ASU study: 100-calorie packs make dieters eat more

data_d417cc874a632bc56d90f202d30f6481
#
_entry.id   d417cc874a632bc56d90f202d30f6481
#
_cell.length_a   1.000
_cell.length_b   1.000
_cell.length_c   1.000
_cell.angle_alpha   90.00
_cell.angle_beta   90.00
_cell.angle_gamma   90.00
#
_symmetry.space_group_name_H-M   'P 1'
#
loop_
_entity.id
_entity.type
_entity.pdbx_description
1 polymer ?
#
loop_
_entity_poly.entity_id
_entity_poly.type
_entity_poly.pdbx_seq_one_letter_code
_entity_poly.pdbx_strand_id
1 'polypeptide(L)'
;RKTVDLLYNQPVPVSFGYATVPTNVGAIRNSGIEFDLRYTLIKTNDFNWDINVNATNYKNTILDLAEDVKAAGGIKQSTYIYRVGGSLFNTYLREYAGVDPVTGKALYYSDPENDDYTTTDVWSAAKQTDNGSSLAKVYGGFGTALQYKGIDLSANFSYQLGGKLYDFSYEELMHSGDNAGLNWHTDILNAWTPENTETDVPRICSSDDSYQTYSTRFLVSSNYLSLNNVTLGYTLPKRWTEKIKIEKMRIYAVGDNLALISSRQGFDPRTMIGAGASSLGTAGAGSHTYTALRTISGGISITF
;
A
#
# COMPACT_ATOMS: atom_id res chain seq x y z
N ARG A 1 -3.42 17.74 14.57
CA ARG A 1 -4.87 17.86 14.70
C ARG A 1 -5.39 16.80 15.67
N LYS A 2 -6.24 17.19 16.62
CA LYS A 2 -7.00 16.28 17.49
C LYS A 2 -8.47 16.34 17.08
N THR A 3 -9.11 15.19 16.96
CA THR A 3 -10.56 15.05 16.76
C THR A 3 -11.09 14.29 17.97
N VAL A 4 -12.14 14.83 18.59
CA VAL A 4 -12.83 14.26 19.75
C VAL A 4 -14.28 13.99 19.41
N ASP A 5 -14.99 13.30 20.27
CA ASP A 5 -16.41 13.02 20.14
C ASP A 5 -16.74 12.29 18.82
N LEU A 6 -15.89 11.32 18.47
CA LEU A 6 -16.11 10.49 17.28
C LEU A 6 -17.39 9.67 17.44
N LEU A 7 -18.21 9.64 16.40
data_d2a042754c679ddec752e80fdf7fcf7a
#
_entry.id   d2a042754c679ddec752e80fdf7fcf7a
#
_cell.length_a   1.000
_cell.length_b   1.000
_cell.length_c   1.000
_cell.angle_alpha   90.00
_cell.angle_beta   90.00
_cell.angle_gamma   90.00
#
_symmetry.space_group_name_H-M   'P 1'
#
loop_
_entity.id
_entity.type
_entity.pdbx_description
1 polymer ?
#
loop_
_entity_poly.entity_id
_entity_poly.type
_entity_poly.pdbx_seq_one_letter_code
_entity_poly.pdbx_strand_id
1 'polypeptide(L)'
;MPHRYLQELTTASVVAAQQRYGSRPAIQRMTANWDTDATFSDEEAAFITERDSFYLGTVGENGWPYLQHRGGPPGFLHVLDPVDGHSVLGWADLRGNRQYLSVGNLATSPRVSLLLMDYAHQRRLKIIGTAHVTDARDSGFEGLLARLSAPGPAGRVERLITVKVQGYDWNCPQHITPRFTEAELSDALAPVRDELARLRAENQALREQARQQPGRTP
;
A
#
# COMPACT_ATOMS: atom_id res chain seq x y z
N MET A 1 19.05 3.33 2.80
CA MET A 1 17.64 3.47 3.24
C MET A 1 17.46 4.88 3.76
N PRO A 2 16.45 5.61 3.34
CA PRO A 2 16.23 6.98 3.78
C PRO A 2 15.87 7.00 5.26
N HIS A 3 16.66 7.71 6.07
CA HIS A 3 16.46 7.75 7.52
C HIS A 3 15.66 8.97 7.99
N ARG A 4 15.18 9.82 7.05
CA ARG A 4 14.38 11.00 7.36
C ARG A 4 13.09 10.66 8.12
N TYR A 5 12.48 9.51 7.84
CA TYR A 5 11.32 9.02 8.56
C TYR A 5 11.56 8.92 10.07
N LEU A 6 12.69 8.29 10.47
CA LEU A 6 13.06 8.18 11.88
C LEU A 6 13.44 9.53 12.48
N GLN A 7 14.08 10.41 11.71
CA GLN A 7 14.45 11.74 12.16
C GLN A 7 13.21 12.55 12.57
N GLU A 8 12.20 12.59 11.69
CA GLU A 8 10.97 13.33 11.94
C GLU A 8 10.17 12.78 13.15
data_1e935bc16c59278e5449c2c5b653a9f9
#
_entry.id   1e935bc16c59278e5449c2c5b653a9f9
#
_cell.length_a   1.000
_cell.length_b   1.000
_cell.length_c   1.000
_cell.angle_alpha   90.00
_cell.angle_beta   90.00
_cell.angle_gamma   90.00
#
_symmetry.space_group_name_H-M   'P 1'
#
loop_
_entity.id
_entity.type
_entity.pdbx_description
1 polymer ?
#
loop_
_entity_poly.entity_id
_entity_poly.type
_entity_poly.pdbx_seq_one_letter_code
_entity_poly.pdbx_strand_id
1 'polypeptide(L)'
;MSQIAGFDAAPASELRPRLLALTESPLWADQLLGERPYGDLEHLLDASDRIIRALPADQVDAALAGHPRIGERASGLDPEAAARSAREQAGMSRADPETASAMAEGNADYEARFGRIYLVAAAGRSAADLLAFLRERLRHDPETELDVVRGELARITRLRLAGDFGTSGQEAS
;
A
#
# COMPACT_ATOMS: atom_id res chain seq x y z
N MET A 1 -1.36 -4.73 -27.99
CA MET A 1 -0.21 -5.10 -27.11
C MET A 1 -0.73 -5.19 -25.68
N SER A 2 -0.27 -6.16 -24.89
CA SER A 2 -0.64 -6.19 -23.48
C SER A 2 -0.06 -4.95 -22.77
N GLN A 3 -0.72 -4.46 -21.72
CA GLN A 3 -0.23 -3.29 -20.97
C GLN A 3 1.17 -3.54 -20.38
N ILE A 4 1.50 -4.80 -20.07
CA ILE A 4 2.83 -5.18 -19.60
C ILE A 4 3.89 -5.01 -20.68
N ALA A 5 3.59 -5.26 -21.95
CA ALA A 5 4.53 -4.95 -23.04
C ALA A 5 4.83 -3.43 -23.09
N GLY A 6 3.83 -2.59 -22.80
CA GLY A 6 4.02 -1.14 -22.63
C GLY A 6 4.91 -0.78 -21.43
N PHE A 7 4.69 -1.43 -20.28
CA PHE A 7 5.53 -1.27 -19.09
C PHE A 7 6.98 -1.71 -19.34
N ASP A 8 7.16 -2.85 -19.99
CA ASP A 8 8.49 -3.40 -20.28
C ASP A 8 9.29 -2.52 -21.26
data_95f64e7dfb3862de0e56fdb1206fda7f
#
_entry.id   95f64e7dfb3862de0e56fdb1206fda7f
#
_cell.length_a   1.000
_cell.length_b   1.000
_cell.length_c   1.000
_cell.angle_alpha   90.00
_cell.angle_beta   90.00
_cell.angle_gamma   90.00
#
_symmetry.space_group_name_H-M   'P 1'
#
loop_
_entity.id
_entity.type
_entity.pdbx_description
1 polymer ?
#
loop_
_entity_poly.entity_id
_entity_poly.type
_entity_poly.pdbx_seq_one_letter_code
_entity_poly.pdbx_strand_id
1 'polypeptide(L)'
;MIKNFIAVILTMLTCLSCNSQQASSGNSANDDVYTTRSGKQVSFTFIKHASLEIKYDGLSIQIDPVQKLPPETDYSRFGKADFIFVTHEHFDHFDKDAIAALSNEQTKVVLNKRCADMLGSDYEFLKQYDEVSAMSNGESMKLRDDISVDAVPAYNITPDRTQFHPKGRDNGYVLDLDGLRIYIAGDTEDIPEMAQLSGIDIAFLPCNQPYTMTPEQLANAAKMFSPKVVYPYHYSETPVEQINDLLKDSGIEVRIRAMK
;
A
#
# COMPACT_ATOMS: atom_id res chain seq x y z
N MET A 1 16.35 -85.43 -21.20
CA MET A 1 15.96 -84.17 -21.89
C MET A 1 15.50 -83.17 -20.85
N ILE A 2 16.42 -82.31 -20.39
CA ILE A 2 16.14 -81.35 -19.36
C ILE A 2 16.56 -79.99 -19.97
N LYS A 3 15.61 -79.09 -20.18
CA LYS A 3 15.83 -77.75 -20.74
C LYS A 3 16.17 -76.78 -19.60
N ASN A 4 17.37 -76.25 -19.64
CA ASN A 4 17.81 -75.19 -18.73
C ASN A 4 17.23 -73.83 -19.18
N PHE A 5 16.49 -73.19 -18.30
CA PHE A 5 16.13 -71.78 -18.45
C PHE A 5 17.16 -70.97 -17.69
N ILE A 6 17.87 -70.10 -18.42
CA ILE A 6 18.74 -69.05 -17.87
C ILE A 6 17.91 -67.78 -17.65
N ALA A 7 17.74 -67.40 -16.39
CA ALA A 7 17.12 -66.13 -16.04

<p>People who want to lose weight should probably think twice about stocking up on 100-calorie mini-packs. A new study from researchers at Arizona State University and the University of Kentucky shows dieters will actually eat more food and calories if the portions are presented in small sizes and packages.</p><separator></separator><p>In a series of experiments, the researchers put 200 calories worth of regular-sized M&amp;Ms into one large plastic bag and 200 calories worth of mini-M&amp;Ms into four smaller plastic bags to simulate mini-packs. Then, two interesting things happened:</p><separator></separator><p>1.) Even though the amount of calories was the same, study participants perceived the mini-M&amp;Ms in the small packages to be more like diet food.</p><separator></separator><p>2.) At the same time, the participants also believed the four smaller bags contained more calories than the one large bag. This is commonly found where people, in general, see something like six slices of pie as somehow containing more calories than the whole pie itself just because there are more portions.</p><separator></separator><p>The conflict between thinking of the mini-packs as both diet food and higher in calories created anxiety and stress for the dieters among the study participants. Dieters tend to have an emotional response to food, anyway, given how much they think about calorie intake and managing their weight. The response was to chow down on multiple mini-packs.</p><separator></separator><p>“In addition to the conflict issue, many dieters will also keep on eating once they have already surpassed what they feel is a reasonable amount,” says associate professor Naomi Mandel of the W. P. Carey School of Business at Arizona State University. “It’s referred to as the ‘what the hell’ effect because they feel they’ve already failed their goal, so they keep on binging.”</p><separator></separator><p>The research has big-money implications for marketers who sell mini-packs and other reduced-calorie products. Dieters are the main targets for these products. They are also more likely to buy up and consume more of the products if they are packaged in small sizes, so huge profit potential is there.</p><separator></separator><p>The study will soon be published in the Journal of Consumer Research. In addition to Mandel, the other researchers were AT&amp;T Distinguished Research Professor of Marketing Stephen Nowlis and Assistant Professor Andrea Morales at the W. P. Carey School of Business at Arizona State University, and Assistant Professor Maura Scott at the Gatton College of Business at the University of Kentucky.</p>